In the space of two albums, Psych-Funk Texas trio Khruangbin have breathed new life into the drum and bass sound with a compelling take on the tropes of the genre. Formed in Houston in 2010 and comprised of Mark Speer on lead guitar, Laura Lee on bass guitar and Donald “DJ” Johnson on drums, Khruangbin originally crafted their unique groove by emulating the music of Eastern and Middle-Eastern bands from the 1970s who were themselves influenced by the American sound of the 1960s. This eclectic and fascinating “mise en abyme” alongside a minimal live recording approach with no multi-tracking and incredibly subtle beats is at the root of Khuangin’s music.
If The Universe Smiles Upon You (2015) focused on Thai funk music, Con Todo El Mundo drew on Middle Eastern music from the 1970s. Following on from Hasta El Cielo (July 2019), and the Texas Sun EP (February 2020), a collaboration with songwriter and soul singer Leon Bridges, the band returns with Mordechai, released on 26 June 2020 last on the Dead Oceans label.
Traditionally steeped in a very strong Jamaican dub tradition from the outset, every Khruangbin album to date has been hinging on the steady drum beats and bass lines of DJ Johnson and Laura Lee. As stated in many interviews, Laura Lee learned bass guitar by listening to the bass lines from the records of Jamaican recording engineer and producer Hopeton Overton Brown aka Scientist. Acknowledging his overarching influence, their 2019 Hasta El Cielo release consists of dub remixes of the entire Con Todo El Mundo album with the last two tracks featuring remixes by Scientist himself.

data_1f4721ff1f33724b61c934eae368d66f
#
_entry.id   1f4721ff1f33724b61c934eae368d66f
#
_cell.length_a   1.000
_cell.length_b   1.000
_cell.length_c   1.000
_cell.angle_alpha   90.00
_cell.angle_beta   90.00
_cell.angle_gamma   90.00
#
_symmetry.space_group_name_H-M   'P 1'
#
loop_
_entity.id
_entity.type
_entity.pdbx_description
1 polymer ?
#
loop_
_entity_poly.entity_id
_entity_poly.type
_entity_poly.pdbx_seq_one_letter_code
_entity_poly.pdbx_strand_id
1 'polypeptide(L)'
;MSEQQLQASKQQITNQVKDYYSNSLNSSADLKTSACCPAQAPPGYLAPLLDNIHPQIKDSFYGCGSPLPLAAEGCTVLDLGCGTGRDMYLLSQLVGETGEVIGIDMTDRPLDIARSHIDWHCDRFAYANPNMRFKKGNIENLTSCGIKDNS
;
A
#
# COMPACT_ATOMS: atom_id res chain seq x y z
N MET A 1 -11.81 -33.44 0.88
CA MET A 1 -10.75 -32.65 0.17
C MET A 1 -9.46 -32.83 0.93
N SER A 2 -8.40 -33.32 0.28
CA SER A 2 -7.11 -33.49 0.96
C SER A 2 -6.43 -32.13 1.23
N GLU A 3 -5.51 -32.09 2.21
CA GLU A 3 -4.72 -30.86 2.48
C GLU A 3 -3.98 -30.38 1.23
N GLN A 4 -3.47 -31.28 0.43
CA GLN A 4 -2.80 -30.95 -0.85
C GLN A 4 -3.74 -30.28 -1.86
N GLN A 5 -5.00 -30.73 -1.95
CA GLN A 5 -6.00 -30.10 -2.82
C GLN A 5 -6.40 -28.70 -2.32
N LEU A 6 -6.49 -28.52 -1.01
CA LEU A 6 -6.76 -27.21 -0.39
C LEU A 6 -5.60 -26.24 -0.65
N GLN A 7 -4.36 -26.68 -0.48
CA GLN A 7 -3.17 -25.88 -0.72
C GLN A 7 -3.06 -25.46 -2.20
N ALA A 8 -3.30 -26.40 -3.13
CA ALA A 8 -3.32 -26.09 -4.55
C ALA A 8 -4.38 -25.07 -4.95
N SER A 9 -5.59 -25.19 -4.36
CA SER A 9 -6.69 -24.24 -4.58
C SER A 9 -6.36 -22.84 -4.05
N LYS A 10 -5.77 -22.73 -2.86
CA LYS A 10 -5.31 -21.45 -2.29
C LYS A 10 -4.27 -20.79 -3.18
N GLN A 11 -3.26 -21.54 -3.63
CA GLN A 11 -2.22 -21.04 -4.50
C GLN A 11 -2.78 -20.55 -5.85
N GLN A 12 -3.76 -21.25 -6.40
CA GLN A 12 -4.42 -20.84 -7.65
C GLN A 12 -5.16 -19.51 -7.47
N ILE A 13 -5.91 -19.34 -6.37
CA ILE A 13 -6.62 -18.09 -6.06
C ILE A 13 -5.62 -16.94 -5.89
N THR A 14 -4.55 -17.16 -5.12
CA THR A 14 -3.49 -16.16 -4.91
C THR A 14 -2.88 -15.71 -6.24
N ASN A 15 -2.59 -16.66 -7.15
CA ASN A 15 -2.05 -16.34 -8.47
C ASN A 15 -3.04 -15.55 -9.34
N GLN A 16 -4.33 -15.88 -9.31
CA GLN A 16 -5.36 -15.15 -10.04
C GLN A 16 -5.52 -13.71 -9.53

The same drum and bass ethic carries on throughout Mordechai. As a mainly instrumental combo, the lead guitar of Mark Speer has traditionally assumed a lyrical role, taking on lengthy solos on most tracks. On the new record however, vocals become a lot more prominent on several songs.
The uplifting “Time (You & I)” is underpinned by infectious Blaxploitation-era jazz funk riffs for instance while on the Latin number “Pelota”, the lead guitar provides the counterpoint to the vocals.
As keen crate diggers, obsessive record collectors and relentless listeners of lesser-known non-Western pentatonic music or sub-genres from around the world, the three musicians keep bringing new influences to the hybrid Khruangbin sound. The band’s website famously generates playlists based on airport codes (“Khruangbin” means airplane in Thai) which can be saved and played on Spotify.
Mordechai introduces the guitar sound of Congolese and Ethiopian music. French Caribbean zouk music is ever present, and the spoken word dialogue between Mark Speer and Laura Lee on “Connaissais de Face” emulates the Serge Gainsbourg and Jane Birkin duos of the late 1960s. There are much stronger Latin influences this time too with nods to Cumbia and Peruvian Chicha.
As well as that, the three official videos released to date, namely “Time (You and I)”, “Pelota” and “So We Won’t Forget” which were made by different directors or creative studios all seem to suggest various visual references to the animated films of Japanese filmmaker Hayao Miyazaki.
Ultimately though, the music on Mordechai seems to “bring it all back home” for Khruangbin, a band whose wide-ranging and universal set of references reflects the ethnical and cultural diversity of their home city – Houston, Texas, “a cultural nexus where you can check out country and zydeco, trap rap, or avant-garde opera on any given night.”